The rollout of additional open access fiber optic cables in the Philippines will lower internet rates and improve access by yearend.
Already, Philippines Fiber Optic Cable Network (PFOCN), the local subsidiary of Singapore-based HyalRoute Group, invested US$3 billion for a 60,000-kilometer fiber cable network project which Trade Secretary Ramon Lopez described as “the single most extensive cable network project in the Philippines todate.”
“For sure, people will have cheaper, better and more stable internet access in more rural places by yearend,” Hendrick Huang, PFOCN executive deputy managing director, today (July 5) assured.
“As of today, we have completed over 9,000 kilometers of backbone fiber network nationwide,” he explained.
“With 5,000 kilometers that are ongoing plus the accelerated rollout of an additional 2,000 kilometers, our total fiber network would reach around 16,000 kilometers by the end of 2021.”
The Singapore-based company has already invested $500 million and is set to accomplish the first phase of the 10-year project that will be staggered from 2019 to 2028.
The rollout plan of PFOCN is to finish 30,000 kilometers between 2019 to 2024.
Despite the pandemic and the lockdowns that limited mobility, the company executive is confident that they are on track with plans and timelines.
“The first phase would be 20,000 kilometers, and I’m very confident that by the first half of next year, we would have finished the construction. That’s only three years, and it’s actually faster than we have planned,” Huang noted.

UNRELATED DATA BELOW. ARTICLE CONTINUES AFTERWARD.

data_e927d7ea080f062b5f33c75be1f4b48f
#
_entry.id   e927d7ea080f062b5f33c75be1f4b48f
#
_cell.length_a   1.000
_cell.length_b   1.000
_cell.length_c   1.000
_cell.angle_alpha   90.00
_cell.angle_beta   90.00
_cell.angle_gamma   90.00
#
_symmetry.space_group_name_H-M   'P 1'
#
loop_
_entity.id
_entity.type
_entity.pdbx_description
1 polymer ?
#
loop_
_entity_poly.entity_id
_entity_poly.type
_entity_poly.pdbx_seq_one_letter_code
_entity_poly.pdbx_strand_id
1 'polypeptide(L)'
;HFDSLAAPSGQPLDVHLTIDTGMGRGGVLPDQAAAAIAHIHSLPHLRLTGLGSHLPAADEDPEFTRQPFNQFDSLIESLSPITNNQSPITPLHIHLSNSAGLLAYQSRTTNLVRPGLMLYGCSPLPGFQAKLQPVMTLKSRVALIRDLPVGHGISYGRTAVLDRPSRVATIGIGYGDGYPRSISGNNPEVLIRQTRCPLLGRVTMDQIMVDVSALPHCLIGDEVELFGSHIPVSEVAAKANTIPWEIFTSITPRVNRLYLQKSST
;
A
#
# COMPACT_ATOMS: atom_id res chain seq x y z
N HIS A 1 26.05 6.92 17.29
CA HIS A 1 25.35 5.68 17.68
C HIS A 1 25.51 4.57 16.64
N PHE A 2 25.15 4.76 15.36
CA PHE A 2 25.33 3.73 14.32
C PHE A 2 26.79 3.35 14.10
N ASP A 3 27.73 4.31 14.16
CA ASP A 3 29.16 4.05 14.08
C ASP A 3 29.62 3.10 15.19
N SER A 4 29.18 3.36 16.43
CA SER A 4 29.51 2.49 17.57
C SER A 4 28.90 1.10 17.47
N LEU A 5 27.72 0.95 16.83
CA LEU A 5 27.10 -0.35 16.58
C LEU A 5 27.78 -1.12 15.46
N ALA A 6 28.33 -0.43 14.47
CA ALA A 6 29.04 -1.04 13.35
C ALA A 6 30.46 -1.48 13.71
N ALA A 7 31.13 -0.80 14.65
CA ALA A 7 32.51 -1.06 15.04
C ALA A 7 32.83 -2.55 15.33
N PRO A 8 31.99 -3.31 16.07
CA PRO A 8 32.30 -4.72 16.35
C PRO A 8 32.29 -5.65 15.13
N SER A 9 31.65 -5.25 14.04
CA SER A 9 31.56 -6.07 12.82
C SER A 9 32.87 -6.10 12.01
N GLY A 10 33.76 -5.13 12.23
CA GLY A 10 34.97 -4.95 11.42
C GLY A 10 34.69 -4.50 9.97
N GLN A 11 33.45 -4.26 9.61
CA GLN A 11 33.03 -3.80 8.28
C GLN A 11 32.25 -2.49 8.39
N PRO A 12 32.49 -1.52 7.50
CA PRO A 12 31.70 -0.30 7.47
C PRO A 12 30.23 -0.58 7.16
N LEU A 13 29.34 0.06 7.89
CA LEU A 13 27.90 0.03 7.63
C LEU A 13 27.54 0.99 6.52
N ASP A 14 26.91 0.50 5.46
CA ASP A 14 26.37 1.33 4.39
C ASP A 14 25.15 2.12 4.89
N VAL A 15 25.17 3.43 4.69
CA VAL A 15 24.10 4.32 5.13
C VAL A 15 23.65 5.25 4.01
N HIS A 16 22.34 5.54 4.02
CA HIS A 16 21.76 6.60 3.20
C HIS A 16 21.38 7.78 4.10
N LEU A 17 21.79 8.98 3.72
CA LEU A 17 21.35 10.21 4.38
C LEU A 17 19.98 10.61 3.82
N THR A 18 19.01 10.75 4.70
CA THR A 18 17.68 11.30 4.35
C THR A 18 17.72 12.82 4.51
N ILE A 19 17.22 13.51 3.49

The Singapore-based firm will install and maintain optical fiber network under a memorandum of agreement between PFOCN and the Department of Information and Communications Technology (DICT).
PFOCN will also undetake other activities for the government’s National Broadband Program and free public WiFi project.
Aside from providing a backbone to the government’s digitalization program, PFOCN will pave the way for operators to launch 5G networks, cloud services, Internet of Things (IoT), AI services and other innovative technologies at affordable prices.
While PFOCN regards the country’s shift towards digitization as less aggressive compared to its Southeast Asian peers, Huang maintains that the shifts in government policy vis-à-vis digital transformation and infrastructure industries are “positive developments”.
“In the next one to two years – the entire industry will be revolutionized, and disrupted in a positive way,” according to Huang.
“People in Mindanao, Palawan, Baguio, Tuguegarao and other middle level cities like Tarlac, will have internet access that is on par or close to what we have in Manila right now,” he concluded.
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